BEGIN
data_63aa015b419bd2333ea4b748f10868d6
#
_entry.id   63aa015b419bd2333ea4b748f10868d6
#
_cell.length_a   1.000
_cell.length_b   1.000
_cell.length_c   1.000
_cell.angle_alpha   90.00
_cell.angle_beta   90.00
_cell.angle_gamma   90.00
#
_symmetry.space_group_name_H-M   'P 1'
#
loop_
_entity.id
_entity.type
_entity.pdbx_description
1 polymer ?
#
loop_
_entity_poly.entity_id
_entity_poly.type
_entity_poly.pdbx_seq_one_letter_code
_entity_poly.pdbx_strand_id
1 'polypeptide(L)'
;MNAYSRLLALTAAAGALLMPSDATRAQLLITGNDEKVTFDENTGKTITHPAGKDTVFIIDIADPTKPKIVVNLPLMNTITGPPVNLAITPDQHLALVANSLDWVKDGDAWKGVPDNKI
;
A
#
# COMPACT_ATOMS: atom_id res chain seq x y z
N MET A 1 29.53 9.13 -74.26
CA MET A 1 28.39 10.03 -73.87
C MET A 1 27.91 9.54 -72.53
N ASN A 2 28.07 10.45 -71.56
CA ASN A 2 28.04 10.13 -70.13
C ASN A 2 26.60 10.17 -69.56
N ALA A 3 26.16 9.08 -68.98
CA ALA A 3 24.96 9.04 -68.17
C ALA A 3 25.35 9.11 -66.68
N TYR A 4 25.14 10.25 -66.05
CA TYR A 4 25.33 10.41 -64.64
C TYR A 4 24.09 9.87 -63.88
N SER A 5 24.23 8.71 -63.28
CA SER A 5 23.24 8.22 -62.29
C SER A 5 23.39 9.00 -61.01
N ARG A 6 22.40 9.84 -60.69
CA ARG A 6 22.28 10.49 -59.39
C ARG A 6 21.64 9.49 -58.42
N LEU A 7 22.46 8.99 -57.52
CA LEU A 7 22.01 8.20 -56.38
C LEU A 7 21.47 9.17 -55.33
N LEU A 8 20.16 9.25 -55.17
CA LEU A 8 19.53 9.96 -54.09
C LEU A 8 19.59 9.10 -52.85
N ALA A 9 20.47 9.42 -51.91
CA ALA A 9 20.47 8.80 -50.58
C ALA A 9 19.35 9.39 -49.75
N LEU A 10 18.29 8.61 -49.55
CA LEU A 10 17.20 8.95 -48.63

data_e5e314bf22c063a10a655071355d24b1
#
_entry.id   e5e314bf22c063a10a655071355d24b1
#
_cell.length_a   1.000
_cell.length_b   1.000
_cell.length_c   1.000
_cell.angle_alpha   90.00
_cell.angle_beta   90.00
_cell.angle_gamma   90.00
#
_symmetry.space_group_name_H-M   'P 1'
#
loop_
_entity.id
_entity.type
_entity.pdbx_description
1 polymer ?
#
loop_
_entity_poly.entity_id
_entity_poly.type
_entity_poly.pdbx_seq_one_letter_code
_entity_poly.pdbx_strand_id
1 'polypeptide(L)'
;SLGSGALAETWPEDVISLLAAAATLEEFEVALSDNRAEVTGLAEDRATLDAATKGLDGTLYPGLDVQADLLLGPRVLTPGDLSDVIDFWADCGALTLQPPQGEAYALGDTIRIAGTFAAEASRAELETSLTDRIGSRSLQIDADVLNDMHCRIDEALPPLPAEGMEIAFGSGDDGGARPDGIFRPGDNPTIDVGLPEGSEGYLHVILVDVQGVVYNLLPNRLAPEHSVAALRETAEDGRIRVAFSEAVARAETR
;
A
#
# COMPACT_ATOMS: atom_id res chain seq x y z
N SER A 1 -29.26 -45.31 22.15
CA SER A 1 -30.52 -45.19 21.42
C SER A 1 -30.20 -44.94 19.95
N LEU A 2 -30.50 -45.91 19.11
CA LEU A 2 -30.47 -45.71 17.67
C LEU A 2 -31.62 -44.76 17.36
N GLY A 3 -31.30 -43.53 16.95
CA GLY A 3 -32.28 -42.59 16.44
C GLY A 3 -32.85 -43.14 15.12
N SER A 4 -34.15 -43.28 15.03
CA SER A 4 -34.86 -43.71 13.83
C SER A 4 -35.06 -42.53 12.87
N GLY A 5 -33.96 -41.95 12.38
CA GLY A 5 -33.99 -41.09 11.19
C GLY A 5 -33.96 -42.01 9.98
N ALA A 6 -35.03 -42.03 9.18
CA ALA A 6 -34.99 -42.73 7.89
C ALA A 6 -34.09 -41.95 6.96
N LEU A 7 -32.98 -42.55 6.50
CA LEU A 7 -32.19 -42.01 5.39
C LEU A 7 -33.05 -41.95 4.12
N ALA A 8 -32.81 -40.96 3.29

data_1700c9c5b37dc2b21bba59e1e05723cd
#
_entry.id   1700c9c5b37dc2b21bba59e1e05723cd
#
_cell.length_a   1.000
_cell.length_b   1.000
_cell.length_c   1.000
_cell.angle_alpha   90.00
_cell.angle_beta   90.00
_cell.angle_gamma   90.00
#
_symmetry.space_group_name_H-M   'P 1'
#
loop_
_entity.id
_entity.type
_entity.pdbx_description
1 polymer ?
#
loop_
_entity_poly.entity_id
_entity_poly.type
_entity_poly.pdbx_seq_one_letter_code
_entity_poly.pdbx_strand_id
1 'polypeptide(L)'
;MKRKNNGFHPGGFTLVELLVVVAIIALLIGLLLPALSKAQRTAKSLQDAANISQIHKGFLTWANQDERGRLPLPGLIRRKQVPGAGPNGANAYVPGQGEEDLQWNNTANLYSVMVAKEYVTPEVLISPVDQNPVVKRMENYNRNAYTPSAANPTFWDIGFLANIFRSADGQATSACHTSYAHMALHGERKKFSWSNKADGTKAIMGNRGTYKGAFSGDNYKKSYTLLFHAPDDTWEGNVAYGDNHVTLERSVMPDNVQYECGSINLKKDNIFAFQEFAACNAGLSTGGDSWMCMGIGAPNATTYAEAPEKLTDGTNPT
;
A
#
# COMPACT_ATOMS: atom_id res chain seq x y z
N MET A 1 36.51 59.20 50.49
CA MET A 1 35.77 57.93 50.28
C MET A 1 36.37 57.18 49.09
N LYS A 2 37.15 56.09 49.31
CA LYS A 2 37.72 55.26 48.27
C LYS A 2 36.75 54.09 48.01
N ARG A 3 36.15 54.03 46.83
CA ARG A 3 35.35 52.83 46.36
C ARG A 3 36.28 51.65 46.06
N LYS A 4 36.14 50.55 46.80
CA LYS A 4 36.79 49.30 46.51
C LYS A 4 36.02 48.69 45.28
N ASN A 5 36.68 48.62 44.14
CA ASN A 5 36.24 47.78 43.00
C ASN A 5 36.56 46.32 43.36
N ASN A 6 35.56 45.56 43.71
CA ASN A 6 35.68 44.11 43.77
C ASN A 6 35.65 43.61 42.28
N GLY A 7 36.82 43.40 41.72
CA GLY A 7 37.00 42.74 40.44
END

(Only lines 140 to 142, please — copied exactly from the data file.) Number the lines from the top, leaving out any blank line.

#
# COMPACT_ATOMS: atom_id res chain seq x y z
N MET A 1 36.51 59.20 50.49